Assuming its nostalgia and quaintness would be sanguine would be incorrect. Instead the change of scenery was refreshing. We were far from the exposed ductwork, concrete flooring and industrial design of trendy, modern restaurants—and we liked it. There was a disarming wholesomeness to the scene. Hearing our horses trot away generated an upbeat energy signifying the makings of a very special evening.

Chef's Best Spinach and Baby Kale Salad (Cob Bacon Lardon, red onion, pickled egg, cornbread crouton, roasted green tomato vinaigrette)
Spinach and Baby Kale Salad (Cob Bacon Lardon, red onion, pickled egg, cornbread crouton, roasted green tomato vinaigrette) Photo by Erb Photography.

The preplanning of Chef’s Best was noticeable as we left the mill behind us and headed toward our intimate dinner under the Vermont Covered Bridge. The OSV team hung twinkly lights on the lofted ceiling, pressed the linen, and lit candles in a way Martha Stewart would marvel and applaud.

We were told a few times that this was the first dinner under the bridge, but definitely not the last—meaning you can’t bring your table to the farm any old day of the week. However, there’s hope for your dining dreams.

The ambient lighting and the drink menu—mint juleps, pinot noir and chardonnay—made an already social group even more gregarious and comfortable. In table-to-farm dining you’re not there to see and be seen. Frankly, it’s too dark. Instead the setup replicated the perfect dinner party—you don’t have to cook or clean and the food tastes like home cooking.

This caliber of food isn’t found in most homes but it was in Nemeroff’s. His Aunt Rose’s southern cooking inspired his comfort-food menu.

The dinner began with Nemeroff sharing what his Chef’s Best menu entailed.

Chef's Best Fried Murray Ranch Chicken Breast (House made sage sausage gravy, mashed Yukon gold potato, braised collards)
Fried Murray Ranch Chicken Breast (House made sage sausage gravy, mashed Yukon gold potato, braised collards) Photo by Erb Photography.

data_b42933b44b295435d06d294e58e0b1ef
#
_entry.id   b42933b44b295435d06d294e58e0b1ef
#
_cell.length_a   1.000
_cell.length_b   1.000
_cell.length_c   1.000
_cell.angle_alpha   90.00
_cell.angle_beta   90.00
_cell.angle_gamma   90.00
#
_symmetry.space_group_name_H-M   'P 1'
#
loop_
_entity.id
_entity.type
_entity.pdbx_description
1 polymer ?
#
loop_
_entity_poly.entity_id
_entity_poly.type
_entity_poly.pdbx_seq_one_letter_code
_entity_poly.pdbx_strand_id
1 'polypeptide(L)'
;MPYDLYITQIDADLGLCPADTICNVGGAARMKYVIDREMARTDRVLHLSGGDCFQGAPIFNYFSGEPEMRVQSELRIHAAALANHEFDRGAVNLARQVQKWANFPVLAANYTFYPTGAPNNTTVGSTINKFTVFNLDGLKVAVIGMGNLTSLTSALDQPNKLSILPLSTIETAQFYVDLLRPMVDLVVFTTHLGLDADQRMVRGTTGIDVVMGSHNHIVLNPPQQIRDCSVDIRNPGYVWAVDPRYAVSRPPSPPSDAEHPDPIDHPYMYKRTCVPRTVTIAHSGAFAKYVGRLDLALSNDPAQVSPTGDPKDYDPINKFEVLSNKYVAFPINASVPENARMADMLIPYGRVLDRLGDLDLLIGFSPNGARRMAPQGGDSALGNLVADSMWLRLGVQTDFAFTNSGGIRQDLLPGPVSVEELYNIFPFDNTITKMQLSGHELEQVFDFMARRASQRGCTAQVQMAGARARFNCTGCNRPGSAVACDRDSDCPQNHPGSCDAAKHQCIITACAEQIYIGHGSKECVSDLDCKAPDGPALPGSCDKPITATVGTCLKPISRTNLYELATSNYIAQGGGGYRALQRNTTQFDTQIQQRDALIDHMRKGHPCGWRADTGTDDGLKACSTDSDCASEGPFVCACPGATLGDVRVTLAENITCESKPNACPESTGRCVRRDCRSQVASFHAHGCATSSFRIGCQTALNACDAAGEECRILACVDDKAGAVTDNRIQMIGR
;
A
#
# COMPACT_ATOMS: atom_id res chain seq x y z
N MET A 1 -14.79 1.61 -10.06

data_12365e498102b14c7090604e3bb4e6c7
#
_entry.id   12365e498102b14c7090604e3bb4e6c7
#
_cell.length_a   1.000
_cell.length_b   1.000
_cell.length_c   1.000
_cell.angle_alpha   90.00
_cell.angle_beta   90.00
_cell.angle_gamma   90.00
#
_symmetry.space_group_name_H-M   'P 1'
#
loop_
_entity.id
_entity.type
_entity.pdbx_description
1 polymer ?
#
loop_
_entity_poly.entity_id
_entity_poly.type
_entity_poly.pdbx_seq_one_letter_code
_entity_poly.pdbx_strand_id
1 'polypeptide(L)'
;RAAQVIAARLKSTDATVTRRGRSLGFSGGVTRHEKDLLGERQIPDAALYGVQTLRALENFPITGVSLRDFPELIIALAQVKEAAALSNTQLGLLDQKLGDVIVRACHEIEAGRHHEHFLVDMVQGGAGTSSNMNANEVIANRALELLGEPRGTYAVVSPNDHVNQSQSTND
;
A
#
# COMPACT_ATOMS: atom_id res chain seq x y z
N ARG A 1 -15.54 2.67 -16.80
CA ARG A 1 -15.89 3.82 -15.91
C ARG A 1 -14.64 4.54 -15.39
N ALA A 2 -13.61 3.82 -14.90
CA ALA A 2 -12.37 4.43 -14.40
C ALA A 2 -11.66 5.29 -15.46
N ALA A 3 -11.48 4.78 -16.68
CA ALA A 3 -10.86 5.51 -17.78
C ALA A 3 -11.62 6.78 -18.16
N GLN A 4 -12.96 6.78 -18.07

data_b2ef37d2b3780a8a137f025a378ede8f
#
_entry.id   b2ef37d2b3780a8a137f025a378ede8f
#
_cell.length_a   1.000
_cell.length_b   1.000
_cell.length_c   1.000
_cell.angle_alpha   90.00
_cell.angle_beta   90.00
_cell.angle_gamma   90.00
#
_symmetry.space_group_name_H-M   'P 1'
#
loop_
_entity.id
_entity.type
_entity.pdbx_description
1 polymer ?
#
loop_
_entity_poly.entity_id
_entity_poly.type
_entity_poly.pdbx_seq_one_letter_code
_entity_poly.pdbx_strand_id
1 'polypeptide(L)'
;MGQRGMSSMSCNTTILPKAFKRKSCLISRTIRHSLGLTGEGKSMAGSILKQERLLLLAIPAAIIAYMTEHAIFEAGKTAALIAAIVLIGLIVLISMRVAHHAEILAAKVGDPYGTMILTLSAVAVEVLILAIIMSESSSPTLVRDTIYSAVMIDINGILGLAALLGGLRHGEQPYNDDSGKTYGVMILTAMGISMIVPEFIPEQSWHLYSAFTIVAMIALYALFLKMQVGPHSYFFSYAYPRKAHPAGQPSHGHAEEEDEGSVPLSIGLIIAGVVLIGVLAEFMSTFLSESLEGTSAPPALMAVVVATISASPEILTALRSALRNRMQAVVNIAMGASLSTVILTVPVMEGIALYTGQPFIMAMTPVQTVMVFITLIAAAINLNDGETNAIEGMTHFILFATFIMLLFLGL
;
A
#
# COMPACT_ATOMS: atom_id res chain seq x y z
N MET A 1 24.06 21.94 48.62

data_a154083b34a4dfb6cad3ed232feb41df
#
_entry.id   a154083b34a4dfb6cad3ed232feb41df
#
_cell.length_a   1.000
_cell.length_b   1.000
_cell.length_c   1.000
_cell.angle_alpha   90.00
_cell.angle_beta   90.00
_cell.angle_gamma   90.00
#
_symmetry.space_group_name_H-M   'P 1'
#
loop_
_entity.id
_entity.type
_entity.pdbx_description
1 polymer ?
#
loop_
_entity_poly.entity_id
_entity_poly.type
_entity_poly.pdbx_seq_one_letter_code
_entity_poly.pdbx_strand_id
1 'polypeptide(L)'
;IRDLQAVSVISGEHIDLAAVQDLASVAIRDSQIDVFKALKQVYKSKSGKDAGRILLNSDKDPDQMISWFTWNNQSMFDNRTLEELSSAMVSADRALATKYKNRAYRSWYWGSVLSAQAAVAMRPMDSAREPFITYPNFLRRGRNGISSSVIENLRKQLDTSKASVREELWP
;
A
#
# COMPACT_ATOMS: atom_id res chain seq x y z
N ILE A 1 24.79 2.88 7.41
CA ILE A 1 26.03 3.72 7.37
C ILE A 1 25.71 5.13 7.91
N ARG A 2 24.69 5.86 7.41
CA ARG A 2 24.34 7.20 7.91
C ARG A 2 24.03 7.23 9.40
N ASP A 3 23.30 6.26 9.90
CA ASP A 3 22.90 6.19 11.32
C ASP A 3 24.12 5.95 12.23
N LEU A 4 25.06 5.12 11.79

To start, a spinach and baby kale salad with cob bacon lardon, pickled egg, and cornbread crouton topped with roasted green tomato vinaigrette along with a piece of fried okra was served in addition to homemade biscuits.

For the main course, fried Murray Ranch chicken breast with house-made sage sausage gravy, mashed Yukon gold potato and braised collards came out in a hearty portion. Considering we don’t enjoy a lot of Southern influence in the Northeast, it was a treat to feast on crispy-on-the-outside, tender-on-the-inside, authentic fried chicken.

And for dessert, they prepared a beautifully balanced banana pudding.

Since the menu consisted of my favorite food, fried chicken, and my least favorite food, bananas, I experienced a broad range of emotions before the salad came out. Excitement for fried chicken, disappointment for bananas, but happiness because I would eat fewer calories, then sadness because I longed for a cobbler and ice cream.

Banana Pudding by chef William Nemeroff for Chef's Best
Banana Pudding by chef William Nemeroff for Chef’s Best. Photo by Erb Photography.

Luckily Nemeroff had the antidote for my neuroses in the form of a well-timed anecdote. In his introduction, he singled out one of the salad’s inclusion of his least favorite foods: okra. Chef said, “If I go to a restaurant and there’s something I don’t like on the menu, I order it.” He said he assumes if he doesn’t like something it’s because he hasn’t had it prepared the right way. Nemeroff’s life lesson to never let your personal bias come between you and sugar was right on. His banana pudding satisfied the night’s biggest banana discriminators.

At the end of the meal, our group of 40 whistled and cheered as Nemeroff walked toward us for a few closing words.

To me, this was a highlight of the night because Nemeroff applauded his servers. He said he’s never worked with a group that is more willing to try new ideas. “Even when I said let’s set up under the bridge and carry our heaviest OSV plates 150 feet from the kitchen to the table, they responded, ‘Sounds cool!’”’s inaugural Chef’s Best event will be hard to beat. Apart from the personal stories Nemeroff shared; apart from the atmosphere—the journey—through the Village; apart from the delicious combination of flavors that don’t often find themselves on Nemeroff’s menus; Chef’s Best was able to create a sense of community and appreciation that was profusely felt from chef to diner. I can’t wait to see what they have in store for us next.

Chef's Best Group Dining Under the Vermont Covered Bridge at Old Sturbridge Village

Sign up for our eNewsletter to be the first to know about, and purchase tickets for, all upcoming Chef’s Best dinner series or read about it online. The series happens quarterly and throughout the Commonwealth. Know a chef or location that should be included? Please contact us to let us know your thoughts!